Showing posts with label Donna Air. Show all posts
Showing posts with label Donna Air. Show all posts

Tuesday, August 4, 2009

When Fashion Peeps Eat

A couple of weeks ago a mouse ran over my foot in the kitchen. It was really scary so I did what any sensible person would do and bought blue poisonous stuff in the hardware shop, left it in the corner beside the fridge and sealed the door from the kitchen to the living room with masking tape. And I haven't gone in since. Well maybe once or twice, just to get a corkscrew, but mainly the mouse has had the place to himself. The sit down bit in Waitrose is my new kitchen and I just eat food that doesn't need cooking, e.g. crisps, when I'm too lazy to go there.

But now cooking is totally in and I'm going to have to be brave and deal with the mouse because I need my kitchen back. Cooking has been in for ages actually - look how famous Nigella Lawson and Jamie Oliver are - but recently celebs not really known for cooking (or eating) have begun to get in on the act. Gwyneth is making roast chicken on Goop, Sophie Dahl has written Miss Dahl's Voluptuous Delights and Donna Air is the editor-in-chief of the Grown in Britain Cookbook.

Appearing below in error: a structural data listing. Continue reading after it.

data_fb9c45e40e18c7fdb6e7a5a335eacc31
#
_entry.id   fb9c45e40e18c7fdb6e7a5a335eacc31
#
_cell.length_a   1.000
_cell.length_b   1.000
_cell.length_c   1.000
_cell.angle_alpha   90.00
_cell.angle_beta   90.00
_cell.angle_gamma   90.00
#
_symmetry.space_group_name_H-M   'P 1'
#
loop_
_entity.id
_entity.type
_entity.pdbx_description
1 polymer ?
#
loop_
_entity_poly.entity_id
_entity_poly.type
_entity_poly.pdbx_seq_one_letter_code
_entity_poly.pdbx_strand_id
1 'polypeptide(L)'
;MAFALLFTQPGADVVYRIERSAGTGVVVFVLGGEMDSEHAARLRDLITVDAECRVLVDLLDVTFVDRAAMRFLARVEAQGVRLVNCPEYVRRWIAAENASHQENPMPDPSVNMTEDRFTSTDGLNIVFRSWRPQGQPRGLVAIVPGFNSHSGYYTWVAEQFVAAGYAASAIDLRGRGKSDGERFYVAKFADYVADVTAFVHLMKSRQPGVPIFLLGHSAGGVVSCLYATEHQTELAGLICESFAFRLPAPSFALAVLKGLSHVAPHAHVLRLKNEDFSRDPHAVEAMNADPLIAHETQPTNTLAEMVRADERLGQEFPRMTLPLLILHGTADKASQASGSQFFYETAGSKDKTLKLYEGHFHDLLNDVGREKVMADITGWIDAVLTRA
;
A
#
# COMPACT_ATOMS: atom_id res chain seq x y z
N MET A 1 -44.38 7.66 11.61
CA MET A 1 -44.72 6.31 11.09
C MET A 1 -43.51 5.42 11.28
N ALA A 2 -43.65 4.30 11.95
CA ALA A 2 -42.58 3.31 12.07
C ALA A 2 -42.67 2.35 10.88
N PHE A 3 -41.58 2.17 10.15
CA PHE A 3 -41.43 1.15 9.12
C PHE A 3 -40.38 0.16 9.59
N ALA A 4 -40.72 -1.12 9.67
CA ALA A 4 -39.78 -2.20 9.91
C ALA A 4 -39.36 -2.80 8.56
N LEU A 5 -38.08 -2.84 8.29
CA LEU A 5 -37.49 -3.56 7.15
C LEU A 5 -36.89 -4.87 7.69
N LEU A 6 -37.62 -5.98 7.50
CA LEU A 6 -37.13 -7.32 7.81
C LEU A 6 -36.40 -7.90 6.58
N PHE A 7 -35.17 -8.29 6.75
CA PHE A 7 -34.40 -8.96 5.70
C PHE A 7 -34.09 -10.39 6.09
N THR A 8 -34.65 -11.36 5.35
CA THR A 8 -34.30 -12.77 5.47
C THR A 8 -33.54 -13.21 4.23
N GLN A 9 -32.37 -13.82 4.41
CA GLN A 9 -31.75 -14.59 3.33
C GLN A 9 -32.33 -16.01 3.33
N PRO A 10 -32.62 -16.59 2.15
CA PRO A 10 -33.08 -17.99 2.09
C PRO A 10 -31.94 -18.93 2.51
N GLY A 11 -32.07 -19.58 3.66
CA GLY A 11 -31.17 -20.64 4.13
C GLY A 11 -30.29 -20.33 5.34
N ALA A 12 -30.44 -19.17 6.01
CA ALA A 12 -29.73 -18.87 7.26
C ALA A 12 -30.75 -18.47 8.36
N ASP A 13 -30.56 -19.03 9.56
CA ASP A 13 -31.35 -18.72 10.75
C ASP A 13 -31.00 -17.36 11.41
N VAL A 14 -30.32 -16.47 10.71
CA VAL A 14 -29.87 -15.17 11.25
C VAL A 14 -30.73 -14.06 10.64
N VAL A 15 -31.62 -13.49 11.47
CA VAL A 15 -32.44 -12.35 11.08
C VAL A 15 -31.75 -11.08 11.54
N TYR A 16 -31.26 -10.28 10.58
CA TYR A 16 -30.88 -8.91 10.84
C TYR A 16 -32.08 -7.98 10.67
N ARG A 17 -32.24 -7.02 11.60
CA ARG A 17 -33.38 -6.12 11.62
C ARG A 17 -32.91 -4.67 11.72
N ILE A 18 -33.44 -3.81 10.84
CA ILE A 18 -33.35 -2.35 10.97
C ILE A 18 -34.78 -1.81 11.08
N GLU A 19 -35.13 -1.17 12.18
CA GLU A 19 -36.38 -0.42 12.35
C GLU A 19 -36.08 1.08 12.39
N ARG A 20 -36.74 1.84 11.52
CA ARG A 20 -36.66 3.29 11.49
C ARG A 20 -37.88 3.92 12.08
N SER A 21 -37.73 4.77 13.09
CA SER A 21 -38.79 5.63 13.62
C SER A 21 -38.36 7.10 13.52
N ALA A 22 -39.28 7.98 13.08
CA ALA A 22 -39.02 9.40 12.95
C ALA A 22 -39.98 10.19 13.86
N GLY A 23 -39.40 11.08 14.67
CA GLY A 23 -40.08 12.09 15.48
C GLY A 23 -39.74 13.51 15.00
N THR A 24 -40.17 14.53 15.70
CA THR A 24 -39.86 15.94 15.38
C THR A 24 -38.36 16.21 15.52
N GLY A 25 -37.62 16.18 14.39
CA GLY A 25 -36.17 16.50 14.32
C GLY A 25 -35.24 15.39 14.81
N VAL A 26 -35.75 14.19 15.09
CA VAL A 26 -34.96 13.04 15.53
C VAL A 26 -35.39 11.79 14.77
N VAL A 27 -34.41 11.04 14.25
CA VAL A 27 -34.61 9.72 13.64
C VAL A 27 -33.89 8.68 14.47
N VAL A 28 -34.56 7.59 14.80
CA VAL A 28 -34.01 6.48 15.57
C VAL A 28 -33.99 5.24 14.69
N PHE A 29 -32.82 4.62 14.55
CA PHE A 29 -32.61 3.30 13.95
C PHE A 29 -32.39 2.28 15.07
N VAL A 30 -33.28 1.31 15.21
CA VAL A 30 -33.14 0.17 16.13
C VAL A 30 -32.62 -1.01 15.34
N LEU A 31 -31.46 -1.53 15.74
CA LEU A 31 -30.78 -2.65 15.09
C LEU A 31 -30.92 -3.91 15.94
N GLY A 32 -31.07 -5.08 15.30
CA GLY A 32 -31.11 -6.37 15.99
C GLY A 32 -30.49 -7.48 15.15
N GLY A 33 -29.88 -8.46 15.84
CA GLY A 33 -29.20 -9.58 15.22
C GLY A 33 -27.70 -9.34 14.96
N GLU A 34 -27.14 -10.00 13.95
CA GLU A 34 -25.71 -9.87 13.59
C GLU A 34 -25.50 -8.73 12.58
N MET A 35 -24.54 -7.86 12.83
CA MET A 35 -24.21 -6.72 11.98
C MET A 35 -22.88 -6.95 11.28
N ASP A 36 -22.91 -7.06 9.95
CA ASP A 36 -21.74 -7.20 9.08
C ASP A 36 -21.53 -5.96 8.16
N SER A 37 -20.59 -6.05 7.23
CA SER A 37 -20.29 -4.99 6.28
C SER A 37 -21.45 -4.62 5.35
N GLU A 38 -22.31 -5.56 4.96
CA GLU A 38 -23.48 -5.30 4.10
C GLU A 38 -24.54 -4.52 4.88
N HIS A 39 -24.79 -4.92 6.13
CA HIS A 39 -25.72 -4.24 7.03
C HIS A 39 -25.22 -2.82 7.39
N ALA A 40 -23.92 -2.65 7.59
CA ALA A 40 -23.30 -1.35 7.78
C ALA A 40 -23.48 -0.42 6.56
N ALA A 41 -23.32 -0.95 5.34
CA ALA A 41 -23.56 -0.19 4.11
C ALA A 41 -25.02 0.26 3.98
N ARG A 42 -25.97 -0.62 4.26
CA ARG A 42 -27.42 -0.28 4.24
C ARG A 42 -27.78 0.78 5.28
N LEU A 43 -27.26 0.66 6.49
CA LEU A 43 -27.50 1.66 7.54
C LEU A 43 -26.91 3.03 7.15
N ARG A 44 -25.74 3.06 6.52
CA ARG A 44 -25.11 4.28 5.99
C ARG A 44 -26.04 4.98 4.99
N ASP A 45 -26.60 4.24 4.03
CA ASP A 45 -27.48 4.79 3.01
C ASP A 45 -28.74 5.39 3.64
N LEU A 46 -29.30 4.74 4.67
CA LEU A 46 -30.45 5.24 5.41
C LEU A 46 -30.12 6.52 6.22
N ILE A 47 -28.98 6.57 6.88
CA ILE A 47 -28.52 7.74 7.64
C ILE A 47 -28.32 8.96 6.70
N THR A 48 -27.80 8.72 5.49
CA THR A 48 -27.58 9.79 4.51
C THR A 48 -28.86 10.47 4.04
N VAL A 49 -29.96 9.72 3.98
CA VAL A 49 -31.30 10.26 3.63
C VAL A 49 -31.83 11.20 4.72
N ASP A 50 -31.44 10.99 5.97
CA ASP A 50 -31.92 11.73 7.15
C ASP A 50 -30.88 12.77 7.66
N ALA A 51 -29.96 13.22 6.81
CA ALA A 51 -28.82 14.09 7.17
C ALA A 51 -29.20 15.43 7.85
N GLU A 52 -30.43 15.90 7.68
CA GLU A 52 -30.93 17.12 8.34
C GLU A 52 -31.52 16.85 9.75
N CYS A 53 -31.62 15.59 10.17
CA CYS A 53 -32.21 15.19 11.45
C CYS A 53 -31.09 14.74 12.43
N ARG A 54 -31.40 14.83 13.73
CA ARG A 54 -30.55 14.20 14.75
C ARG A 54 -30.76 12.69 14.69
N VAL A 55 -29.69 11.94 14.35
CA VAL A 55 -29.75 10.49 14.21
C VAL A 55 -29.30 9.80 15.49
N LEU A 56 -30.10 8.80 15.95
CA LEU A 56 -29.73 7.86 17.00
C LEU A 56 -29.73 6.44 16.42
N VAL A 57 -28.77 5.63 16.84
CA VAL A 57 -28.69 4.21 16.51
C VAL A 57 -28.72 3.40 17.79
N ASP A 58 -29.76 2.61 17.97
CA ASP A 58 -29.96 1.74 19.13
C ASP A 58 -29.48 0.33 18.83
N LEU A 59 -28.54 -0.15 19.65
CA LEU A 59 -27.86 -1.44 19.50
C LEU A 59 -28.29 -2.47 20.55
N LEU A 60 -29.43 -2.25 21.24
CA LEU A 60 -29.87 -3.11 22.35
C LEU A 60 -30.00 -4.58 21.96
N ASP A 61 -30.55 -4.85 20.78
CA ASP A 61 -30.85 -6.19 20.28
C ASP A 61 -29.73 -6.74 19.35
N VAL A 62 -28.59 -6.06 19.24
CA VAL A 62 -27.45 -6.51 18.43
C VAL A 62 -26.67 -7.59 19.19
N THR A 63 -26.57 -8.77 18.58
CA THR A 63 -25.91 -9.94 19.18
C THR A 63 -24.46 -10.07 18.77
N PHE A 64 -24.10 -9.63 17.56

Gwyneth's video reminds me why I liked her back in the late 90s. She actually seems nice and the annoying know-it-all tone that she adopts in her Goop newsletters is mainly absent. The recipe is pretty straightforward though - plain roast chicken with salad - and you really don't need an eight minute video to tell you how to do it but I suppose the appeal is the little autobiographical details ("My dad was very into adding maple syrup into salad dressing")! Sophie Dahl also dishes up autobiographical nuggets - tucking into sushi with Isabella Blow, gorging on curries with Tim Walker - alongside the recipes in her book. Her honesty about dieting and the little insights into her relationships with her famous boyfriends and relatives combined with basic but interesting recipes is a format that works really well. Donna Air has left the recipes to the professionals in her book and I'm not really sure what her editor-in-chief role entailed, besides a 500 word foreward and a promotional trip to GMTV, but the book, with its illustrations and explanations, is good in a healthy and educational way. LE